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Video game sequels bring fantasy action

By Marc Saltzman, Gannett
Final Fantasy XIII, the latest in the 20-year franchise, allows mid-combat strategy changes.
Final Fantasy XIII, the latest in the 20-year franchise, allows mid-combat strategy changes.
STORY HIGHLIGHTS
  • Latest in "Final Fantasy," "God of War" franchises deliver action for gamers
  • Final Fantasy XIII adds the option to change characters' actions in the middle of battle
  • "God of War III" scale is epic, but be mindful of "mature rating"
  • Each will appeal more to its own crowd -- more roleplaying in FF, over-the-top action in "God of War"
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Talk about March Madness: Two high-profile video game sequels have launched within a week of one another, in a month that's typically quiet for new releases.

Final Fantasy XIII and God of War III are now available -- both both delivering an epic story, huge fantasy worlds and enough action to last you well into the spring.

And yes, they both have roman numerals in their name, too, oddly enough.

Which one to buy if you're on a budget? Tough call.

Role-playing game [RPG] fans might gravitate to the latest in the 20-year Final Fantasy franchise, while those who prefer over-the-top combat against enormous mythological creatures should opt for the third official game in the Mature-rated God of War series.

Here's a closer look at each recommended title.

Final Fantasy XIII (Square Enix; for Microsoft Xbox 360 and Sony PlayStation 3; rated "Teen"; $59.99; 4 stars out of 5)

If you can get past the irony of a 13th Final Fantasy game, Square Enix's latest adventure delivers a deep single-player experience for RPG fans.

The story mostly revolves around Cocoon, once a utopian moon but now the target of the hostile fal'Cie from the Pulse underworld.

You'll play as a party of young rebels, each with their own personality, skills and unique tie to the story.

As with past games in the series, the battle system is mostly turn-based -- therefore you'll queue combat decisions, such as sword slashing or spell casting, and then watch as they play out against the enemies.

But now you have the option to make adjustments in real time during battles, be it adding new attacks or changing party member roles between medic, commando and saboteur, for instance.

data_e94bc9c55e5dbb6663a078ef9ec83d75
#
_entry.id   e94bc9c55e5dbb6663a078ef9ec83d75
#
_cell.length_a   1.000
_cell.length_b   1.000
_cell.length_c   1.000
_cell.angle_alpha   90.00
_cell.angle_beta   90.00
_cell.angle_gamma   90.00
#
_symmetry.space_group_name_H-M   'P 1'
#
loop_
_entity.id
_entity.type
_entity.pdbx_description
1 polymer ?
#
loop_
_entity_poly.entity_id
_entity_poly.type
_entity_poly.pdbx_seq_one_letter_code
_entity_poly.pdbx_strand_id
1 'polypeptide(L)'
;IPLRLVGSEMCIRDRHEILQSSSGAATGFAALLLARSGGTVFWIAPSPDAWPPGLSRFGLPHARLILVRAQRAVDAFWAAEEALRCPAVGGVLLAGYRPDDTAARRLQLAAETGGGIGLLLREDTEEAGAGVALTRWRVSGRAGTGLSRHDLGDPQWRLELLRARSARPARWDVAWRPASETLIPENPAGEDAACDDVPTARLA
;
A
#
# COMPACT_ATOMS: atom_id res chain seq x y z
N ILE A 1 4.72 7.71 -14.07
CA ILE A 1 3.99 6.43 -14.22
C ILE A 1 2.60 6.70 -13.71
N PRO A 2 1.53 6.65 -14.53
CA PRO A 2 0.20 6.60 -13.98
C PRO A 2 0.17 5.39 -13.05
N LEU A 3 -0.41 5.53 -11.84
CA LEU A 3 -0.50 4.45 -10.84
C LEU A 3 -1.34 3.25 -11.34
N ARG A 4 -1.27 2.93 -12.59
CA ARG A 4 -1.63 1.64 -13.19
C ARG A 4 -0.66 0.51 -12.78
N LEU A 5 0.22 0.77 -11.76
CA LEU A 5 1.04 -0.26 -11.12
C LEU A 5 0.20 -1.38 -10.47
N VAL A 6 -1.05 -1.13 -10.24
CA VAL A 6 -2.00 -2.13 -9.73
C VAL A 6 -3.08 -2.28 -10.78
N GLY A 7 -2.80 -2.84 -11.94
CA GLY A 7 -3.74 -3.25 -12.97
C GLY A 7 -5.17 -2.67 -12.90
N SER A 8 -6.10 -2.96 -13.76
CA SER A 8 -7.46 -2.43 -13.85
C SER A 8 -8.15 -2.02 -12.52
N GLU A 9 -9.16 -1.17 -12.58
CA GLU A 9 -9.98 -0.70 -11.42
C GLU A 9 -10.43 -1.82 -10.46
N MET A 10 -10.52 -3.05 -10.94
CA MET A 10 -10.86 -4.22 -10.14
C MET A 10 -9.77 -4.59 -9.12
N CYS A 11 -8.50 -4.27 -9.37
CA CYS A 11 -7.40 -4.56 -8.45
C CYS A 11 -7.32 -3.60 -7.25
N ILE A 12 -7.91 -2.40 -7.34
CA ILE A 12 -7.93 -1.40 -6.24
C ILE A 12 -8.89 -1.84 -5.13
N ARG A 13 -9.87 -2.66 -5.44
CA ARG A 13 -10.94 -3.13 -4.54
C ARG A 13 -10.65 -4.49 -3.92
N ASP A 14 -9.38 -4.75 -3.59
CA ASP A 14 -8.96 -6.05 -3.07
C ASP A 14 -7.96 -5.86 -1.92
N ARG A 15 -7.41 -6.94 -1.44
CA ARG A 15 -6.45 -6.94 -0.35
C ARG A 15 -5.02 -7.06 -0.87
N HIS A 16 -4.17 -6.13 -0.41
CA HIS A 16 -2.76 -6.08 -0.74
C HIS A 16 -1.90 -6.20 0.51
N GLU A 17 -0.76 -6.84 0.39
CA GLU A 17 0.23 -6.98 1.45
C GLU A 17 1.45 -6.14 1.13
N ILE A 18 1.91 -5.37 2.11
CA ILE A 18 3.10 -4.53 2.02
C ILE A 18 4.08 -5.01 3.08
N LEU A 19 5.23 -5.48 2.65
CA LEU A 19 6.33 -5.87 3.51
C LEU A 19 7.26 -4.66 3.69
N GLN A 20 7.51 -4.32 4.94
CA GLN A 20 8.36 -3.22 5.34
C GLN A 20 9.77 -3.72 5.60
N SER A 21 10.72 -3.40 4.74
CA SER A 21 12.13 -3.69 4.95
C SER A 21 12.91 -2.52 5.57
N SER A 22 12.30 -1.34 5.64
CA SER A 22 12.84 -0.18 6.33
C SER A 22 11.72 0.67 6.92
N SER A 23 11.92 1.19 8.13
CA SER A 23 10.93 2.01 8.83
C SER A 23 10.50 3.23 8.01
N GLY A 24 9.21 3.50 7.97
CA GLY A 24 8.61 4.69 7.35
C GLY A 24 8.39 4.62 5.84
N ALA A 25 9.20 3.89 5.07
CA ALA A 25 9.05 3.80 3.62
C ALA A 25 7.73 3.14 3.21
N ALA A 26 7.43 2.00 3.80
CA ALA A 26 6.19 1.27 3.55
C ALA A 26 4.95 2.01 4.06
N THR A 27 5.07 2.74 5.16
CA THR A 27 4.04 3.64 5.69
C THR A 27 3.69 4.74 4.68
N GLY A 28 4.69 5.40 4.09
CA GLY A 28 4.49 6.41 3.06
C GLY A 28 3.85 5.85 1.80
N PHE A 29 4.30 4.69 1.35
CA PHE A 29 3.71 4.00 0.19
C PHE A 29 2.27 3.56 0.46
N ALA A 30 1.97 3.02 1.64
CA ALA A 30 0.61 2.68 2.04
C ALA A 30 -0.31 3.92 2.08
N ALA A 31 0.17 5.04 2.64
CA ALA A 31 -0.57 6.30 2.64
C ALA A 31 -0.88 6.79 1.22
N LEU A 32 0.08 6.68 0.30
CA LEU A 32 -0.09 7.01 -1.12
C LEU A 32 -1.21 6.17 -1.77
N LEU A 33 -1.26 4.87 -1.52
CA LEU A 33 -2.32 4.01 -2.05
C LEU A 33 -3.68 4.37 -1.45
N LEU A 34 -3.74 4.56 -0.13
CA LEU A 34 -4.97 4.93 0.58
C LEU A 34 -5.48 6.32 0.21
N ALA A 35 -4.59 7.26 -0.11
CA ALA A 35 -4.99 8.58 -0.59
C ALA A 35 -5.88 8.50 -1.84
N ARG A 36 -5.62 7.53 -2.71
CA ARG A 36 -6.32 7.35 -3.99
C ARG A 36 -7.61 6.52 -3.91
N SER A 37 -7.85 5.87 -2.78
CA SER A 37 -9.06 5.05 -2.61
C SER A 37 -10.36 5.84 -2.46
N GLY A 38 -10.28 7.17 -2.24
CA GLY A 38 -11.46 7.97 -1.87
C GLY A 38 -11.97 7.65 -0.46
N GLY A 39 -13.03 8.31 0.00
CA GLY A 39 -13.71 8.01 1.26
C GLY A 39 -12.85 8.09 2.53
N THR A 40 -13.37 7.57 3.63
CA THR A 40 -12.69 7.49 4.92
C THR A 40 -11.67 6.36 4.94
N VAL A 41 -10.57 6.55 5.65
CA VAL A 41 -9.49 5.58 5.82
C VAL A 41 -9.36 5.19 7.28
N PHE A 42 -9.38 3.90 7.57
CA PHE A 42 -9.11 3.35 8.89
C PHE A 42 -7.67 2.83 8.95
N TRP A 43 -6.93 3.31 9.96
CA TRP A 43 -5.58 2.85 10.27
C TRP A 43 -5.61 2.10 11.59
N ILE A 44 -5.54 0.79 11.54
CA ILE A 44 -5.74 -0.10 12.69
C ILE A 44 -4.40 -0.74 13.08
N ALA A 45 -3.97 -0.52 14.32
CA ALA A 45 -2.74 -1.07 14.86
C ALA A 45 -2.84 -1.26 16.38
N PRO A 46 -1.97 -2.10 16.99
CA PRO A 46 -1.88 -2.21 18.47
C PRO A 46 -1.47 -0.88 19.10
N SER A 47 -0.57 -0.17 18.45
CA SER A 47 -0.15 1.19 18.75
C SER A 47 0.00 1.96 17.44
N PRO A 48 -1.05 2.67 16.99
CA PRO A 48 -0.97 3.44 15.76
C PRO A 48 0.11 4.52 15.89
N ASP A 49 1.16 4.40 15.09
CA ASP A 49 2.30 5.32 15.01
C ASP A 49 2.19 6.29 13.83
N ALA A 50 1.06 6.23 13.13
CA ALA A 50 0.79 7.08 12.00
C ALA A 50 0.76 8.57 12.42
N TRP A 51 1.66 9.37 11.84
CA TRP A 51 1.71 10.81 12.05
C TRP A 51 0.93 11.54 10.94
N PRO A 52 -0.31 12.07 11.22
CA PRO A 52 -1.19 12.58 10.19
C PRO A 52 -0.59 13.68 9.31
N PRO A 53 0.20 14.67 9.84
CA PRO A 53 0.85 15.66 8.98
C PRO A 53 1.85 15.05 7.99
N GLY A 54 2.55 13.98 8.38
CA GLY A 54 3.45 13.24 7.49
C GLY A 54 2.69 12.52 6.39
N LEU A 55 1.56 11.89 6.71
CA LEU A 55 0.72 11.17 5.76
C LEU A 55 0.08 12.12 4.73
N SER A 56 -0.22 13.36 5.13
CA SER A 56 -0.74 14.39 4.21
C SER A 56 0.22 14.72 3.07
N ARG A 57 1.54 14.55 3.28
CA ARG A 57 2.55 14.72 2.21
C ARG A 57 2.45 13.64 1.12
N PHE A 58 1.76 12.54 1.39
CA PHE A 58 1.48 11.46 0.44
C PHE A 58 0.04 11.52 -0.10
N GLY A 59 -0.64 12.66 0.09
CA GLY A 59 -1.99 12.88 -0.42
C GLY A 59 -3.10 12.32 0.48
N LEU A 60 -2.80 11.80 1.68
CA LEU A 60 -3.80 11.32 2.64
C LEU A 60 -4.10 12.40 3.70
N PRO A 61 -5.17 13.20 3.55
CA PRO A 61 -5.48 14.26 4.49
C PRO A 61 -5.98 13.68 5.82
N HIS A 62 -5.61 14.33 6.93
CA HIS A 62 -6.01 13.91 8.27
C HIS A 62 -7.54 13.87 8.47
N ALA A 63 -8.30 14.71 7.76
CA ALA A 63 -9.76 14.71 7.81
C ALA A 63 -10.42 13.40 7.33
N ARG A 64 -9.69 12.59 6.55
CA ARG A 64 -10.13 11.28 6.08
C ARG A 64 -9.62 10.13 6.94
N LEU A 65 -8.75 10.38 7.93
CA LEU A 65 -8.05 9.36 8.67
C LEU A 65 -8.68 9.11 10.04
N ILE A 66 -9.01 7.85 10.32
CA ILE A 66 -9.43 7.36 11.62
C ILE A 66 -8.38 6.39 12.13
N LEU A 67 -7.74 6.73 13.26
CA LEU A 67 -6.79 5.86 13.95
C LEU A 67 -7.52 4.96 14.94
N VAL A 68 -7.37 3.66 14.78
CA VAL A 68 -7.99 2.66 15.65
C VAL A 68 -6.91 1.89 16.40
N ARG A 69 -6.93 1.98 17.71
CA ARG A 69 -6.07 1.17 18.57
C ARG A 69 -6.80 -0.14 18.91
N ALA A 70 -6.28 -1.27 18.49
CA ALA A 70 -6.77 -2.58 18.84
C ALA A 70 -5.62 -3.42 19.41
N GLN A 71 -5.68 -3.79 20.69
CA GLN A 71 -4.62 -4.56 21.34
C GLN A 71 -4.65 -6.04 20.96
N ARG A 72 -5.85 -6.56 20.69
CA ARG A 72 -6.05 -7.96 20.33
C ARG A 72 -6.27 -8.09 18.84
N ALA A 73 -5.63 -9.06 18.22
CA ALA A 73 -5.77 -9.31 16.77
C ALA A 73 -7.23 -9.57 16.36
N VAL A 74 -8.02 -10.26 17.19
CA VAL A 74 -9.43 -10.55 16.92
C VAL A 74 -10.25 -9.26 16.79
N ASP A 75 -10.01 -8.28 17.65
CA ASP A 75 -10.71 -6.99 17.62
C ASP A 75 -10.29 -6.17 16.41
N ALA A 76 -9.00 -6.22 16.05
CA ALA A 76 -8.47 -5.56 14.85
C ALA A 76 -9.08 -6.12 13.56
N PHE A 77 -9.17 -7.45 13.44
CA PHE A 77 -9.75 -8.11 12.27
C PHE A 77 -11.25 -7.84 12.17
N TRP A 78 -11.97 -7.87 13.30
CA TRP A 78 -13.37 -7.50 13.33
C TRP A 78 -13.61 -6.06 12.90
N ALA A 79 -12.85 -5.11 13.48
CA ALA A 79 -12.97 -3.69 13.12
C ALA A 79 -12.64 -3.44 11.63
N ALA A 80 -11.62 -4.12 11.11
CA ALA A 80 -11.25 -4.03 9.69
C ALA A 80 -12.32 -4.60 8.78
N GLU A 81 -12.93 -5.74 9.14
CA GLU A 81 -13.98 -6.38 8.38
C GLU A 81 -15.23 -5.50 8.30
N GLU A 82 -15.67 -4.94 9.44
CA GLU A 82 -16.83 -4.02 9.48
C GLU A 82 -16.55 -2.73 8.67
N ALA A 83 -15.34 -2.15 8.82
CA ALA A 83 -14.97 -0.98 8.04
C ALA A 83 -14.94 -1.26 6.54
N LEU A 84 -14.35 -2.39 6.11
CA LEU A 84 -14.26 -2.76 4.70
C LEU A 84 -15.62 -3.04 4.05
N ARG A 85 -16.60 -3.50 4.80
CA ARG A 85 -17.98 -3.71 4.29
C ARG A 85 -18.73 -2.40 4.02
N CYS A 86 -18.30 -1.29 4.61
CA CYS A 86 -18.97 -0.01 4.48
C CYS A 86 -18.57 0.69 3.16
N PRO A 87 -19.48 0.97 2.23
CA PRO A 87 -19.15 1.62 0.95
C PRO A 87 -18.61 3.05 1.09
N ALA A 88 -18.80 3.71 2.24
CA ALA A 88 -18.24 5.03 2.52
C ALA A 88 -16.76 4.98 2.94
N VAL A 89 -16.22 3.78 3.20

You can also summon creatures called Eidolons (first introduced in Final Fantasy IX ), which appear with dramatic fanfare, ready to do your bidding.

As with most RPGs, characters progress with experience, therefore you can spend your earned points toward learning new attacks and spells  required for taking down the bigger baddies.

The game's production values are extraordinary -- from the high-definition graphics and cinematic cut-scene sequences (a Final Fantasy hallmark) to the musical score comprised of an orchestrated soundtrack and theme song, "My Hands," performed by pop star Leona Lewis.

Despite the fact the game is quite linear, especially during the first half of the adventure, Final Fantasy XIII is an engaging tale that plays out like an interactive movie.

God of War III (Sony Computer Entertainment; for Sony PlayStation 3; rated "Mature"; $59.99; 4.5 stars out of 5)

If visceral action is more your thing, Sony's God of War III is bigger and badder than its predecessors, set once again in the realm of brutal Greek mythology and starring the ex-Spartan warrior, Kratos.

With his wrist-mounted blades and new weapons -- a fiery bow, magic and combo attacks -- this fallen god and son of Zeus must seek revenge against those who have betrayed him in a 3D world four times larger than the last game.

You'll face off against mythological creatures such as Cyclops, Minotaurs, Centaurs and Cerberus.

In fact, the sense of scale is absolutely incredible, beginning with Kratos running down the arm of Gaia, an enormous earthlike Titan god, as she climbs up Mount Olympus.

You'll battle a horned beast with gigantic claws while hanging onto Gaia, even upside-down. Major boss battles are back, too, and become increasingly tough as you inch toward the epic confrontation at the end of the game.

Take heed to the game's "Mature" rating, though, as Kratos has a penchant for beheading and disembowelment, plus the game features some nudity and sexual inferences, as well.

As with the other God of War games, the controls are tight and responsive, graphics are outstanding, and you can unlock behind-the-scenes content on the disc.

Whether you're new to the franchise or a longtime fan, God of War III is an extraordinarily fun and gratifying (but gory) sequel.